Right on schedule..10.15.1 beta released

Just as I expected Apple has released macOS 10.15.1 beta to developers. At this stage the focus is probably on those low hanging fruit but so far at least for me my experience with macOS 10.15 has been pretty stable. How did I pull that one off? Because I make it a rule that when there is a major release I always do a clean install, never an upgrade because upgrades introduce too many variables meaning it is difficult to peg down whether a problem is due to the new operating system or the result of a conflict between the new and old one. The benefit of having clean install is that you remove all those variables – start with a clean slate and avoid the drama. Have there been bugs? Sure, I had some issues when doing a DFU restoration for some reason but apart from that everything is working smoothly.

Work tomorrow starts at 11am so I’ll be up early but on a good side I’ll have both Monday and Tuesday off from work so I’m going to enjoy a two day weekend. Melbournes cup is going up on 5 November so there will be some overtime I’ll jump at – opportunity to make an extra bit of money and hit my target of getting in a good financial situation by the end of next year.

I’ve been reading rumours about the next iPhone’s, in particular the modem that’ll be used, and I have a feeling that this will be a situation that it’ll be at least 2-3 years before upgrade particularly if the benefits of the updates are minor at best. I think the interesting part will be around 5G and whether carriers in New Zealand will ben deploying it at those lower frequencies and whether plans will reflect the improved spectrum efficiency that it’ll allow higher data bundles. The other part will be how Spark will gear up its fixed wireless broadband given that Spark appears to have thrown in the towel when it comes to Huawei regarding 5G and going with Nokia instead for 5G. Over the long term I could imagine Spark standardising on a SingleRAN from Nokia for the sake of simplifying just as Spark did when they standardised on Huawei after having a mixed vendor model between Ericsson (3G) and Huawei (4G) then eventually moving a SingleRAN from Huawei.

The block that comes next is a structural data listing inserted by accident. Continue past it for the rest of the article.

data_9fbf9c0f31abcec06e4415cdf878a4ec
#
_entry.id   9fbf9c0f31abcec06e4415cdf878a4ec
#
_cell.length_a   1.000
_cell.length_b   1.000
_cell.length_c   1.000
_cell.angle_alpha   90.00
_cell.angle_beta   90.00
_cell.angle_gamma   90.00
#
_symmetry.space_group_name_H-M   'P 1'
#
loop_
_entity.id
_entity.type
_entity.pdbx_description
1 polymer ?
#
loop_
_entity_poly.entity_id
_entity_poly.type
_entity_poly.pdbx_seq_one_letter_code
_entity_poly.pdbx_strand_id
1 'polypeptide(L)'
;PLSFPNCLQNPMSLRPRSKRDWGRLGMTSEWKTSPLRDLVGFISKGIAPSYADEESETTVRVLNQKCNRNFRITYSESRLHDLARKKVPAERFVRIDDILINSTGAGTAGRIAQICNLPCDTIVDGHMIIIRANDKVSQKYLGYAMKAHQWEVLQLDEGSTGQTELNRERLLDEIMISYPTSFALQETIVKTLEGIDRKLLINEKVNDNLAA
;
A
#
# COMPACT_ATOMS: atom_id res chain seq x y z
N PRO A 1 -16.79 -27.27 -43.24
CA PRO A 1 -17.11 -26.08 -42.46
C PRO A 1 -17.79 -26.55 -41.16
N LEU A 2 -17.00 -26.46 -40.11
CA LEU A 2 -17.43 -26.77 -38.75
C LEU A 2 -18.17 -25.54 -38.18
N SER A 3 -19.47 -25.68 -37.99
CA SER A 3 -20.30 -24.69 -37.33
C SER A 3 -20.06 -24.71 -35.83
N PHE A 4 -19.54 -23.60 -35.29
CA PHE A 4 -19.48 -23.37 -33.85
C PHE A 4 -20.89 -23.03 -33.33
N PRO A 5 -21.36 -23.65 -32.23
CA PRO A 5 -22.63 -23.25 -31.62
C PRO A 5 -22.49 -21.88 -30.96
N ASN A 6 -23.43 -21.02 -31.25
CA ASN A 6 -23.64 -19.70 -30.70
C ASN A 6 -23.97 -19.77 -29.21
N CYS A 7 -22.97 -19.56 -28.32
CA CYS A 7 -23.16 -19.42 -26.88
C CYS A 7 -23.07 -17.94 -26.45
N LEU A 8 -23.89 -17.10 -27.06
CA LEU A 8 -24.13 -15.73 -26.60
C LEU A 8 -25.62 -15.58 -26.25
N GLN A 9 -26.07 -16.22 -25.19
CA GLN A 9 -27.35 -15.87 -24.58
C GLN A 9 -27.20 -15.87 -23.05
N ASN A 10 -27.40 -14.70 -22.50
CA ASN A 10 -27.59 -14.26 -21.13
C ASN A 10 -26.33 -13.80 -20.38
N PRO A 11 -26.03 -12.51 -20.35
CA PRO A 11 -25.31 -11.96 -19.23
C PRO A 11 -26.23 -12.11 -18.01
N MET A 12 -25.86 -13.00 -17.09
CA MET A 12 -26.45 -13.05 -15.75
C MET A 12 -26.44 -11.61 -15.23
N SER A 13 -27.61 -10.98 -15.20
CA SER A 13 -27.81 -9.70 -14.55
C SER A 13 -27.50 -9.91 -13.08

Apple pushes out new betas, new Twitter client on macOS and more

Apple has pushed out another round of betas to developers for iOS and tvOS 13.2, and watchOS 6.1 – yes they have skipped a version when it comes to tvOS, going from 13.0 to 13.2. It’ll be interesting to see what the improvements that are in store. It’ll be interesting to see whether there is going to be a macOS 10.15.1 beta released soon given that on the release notes for 10.15 there were still a number of know bugs in the Catalyst framework that needed to be addressed but weren’t ‘show stopper’ critical enough to hold back shipping macOS 10.15.

Twitter has released a client for macOS which is based on their iPad version code base through the use of the Catalyst. I’ve got it installed on my MacBook Pro and my iMac. So far it has been pretty stable however there are a few bugs such as push updates not coming through thus forcing one to refresh manually which is strange given that the iPad and iOS version of Twitter are receiving updates being pushed rather than having to manually refresh. I’m hoping that maybe as Catalyst matures and developers provide feedback to Apple about bridging the gap that we’ll see the experience improve.

With that all being said, rumour has it that in the long run the goal of SwiftUI is to create a unified UI framework that spans over all their operating systems. If you could imagine a series of circles overlapping with common components shared over all the different platforms then specific features available on specific platforms so it is possible to share a large amount of UI design code to reduce code maintenance. The latest release of macOS 10.15 saw the inclusion of SwiftUI 1.0 so there are many more years to go for the technology to mature but I’d say that their goal long term is to get developers who are starting off to move their code to SwiftUI and those with an existing code base to start thinking of a migration strategy. Long term it’ll be interesting to see whether Catalyst remains or whether it was a temporary bridge until SwiftUI is mature enough where those that depend upon Catalyst can look at moving towards the vision Apple has for the future regarding multi-platform development.